Selling “ugly” produce is a beautiful idea

Op-eds Opinions
Graphic by Yimeng Bian, Graphics Contributor

Food is a constant issue at UVic. For many students, the on-campus Food Bank, food-salvaging clubs like the Community Cabbage, and weekly free dinners at Emmanuel Baptist Church are not just chances to save a bit of money but a financial necessity. Students are strapped for cash and the surrounding community has largely adapted to that, with local businesses like Domino’s Pizza and Bin4 Burger Lounge becoming student staples due to their half-price deals. But when it comes to grocery stores, those student-based discounts have been non-existent.

A new petition started by food waste activist Jordan Figueiredo could potentially change that. It calls for Sobeys, the second largest supermarket chain in Canada (of which Thrifty Foods is a subsidiary) to sell and market “ugly food”— food deemed cosmetically unfit for sale, but is still perfectly healthy and edible. With over 12 000 signatures so far, the petition is a signal of the growing movement to overhaul our current food production system.

Every year, tens of billions of dollars worth of food is wasted in Canada alone. One component of that waste is the food discarded due to cosmetic standards. Incorporating those tonnes of food that are thrown away due to bruising, being misshapen, or discolouration would cut back on waste and make financial sense for consumers and producers alike. Ugly food is generally sold at a cheaper rate than regular produce, but given that it would otherwise end up in a dumpster, it represents pure profit.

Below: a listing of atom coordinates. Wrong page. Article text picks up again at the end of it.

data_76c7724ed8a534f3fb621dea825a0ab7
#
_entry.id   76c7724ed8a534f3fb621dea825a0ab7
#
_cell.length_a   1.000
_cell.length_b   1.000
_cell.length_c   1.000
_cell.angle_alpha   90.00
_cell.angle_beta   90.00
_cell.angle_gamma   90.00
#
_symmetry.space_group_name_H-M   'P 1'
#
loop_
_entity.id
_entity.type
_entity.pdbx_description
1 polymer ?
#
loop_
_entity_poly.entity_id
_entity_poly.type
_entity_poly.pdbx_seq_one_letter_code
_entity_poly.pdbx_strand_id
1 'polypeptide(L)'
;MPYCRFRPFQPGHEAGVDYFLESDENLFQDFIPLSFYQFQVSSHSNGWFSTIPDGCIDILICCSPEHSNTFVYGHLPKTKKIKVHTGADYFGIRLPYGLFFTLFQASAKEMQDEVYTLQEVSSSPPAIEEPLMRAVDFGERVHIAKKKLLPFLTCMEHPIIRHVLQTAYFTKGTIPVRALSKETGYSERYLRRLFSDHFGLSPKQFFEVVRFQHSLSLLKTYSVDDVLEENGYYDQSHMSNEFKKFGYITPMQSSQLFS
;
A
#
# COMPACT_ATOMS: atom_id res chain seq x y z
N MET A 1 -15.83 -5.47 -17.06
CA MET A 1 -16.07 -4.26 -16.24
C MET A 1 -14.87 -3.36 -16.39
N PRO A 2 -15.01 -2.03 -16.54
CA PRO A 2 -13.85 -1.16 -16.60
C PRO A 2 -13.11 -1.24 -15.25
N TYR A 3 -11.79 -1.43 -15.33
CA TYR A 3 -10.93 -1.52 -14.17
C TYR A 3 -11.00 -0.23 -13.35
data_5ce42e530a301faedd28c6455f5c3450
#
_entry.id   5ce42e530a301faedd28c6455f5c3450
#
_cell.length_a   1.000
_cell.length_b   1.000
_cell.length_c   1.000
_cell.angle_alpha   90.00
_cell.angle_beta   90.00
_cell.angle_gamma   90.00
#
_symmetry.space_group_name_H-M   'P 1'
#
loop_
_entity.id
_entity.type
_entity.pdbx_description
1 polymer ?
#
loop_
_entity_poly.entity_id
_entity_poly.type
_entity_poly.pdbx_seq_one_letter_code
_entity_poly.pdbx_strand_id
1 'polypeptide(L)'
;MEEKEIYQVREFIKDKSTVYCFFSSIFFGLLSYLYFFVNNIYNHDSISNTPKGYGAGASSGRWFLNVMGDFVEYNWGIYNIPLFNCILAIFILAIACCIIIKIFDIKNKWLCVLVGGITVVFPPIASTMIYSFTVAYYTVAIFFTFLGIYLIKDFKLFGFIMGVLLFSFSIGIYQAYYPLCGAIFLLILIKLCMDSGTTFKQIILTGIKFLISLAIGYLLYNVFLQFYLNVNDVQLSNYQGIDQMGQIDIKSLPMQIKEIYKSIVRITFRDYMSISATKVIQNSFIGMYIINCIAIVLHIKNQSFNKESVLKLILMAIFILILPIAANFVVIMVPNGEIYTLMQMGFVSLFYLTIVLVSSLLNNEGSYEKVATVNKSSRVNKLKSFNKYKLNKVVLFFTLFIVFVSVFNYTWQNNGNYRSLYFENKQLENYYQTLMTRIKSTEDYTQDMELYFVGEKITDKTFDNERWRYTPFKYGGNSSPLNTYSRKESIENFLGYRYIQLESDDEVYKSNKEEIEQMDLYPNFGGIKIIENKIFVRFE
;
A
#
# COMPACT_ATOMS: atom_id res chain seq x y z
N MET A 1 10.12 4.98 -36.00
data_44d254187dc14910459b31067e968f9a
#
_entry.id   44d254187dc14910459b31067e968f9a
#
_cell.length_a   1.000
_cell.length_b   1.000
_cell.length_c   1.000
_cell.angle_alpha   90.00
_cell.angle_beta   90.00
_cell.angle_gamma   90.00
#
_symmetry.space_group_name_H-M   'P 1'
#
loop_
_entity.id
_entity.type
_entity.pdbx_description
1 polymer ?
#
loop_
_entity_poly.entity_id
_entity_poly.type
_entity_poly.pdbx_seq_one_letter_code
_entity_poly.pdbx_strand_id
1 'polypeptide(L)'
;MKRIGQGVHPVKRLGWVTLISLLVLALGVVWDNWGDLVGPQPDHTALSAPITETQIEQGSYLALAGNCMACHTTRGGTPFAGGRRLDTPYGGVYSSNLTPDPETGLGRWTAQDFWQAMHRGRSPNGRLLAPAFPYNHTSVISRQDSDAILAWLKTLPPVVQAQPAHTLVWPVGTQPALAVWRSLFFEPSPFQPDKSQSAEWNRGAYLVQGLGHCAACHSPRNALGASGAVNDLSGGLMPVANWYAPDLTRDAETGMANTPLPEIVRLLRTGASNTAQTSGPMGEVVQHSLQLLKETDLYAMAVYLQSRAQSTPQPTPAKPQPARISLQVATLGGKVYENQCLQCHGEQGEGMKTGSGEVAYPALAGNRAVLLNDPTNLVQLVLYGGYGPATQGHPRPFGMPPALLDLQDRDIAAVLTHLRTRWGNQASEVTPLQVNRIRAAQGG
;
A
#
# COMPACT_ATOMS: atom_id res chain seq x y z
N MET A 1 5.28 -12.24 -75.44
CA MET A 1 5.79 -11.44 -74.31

In some Canadian grocery stores, the shift toward ugliness has already begun. Loblaws has a “Naturally Imperfect” line of produce in its stores and subsidiaries, which include No Frills, Your Independent Grocer, and Real Canadian Superstore. But for Victorians, that would mean a trip to Superstore in Langford or Duncan. Even then, the extent of Loblaws’ “Imperfect” produce is only confined to apples, pears, and peppers. Whole Foods also began a trial run of imperfect produce in Northern California last year, but has yet to implement that program on a wider scale.

Victoria would be the perfect place to have Sobeys begin their shift away from food waste. UVic students need cheaper grocery options and Thrifty Foods are scattered throughout the city. There’s already a vibrant dumpster diving culture here that makes use of discarded produce, but the gulf between that close-knit community and regular consumers is wide and filled with misinformation. It’s time to end the stigma around food waste. Bring ugly food to Victoria, Sobeys. We’ll eat it.

The petition can be found and signed here.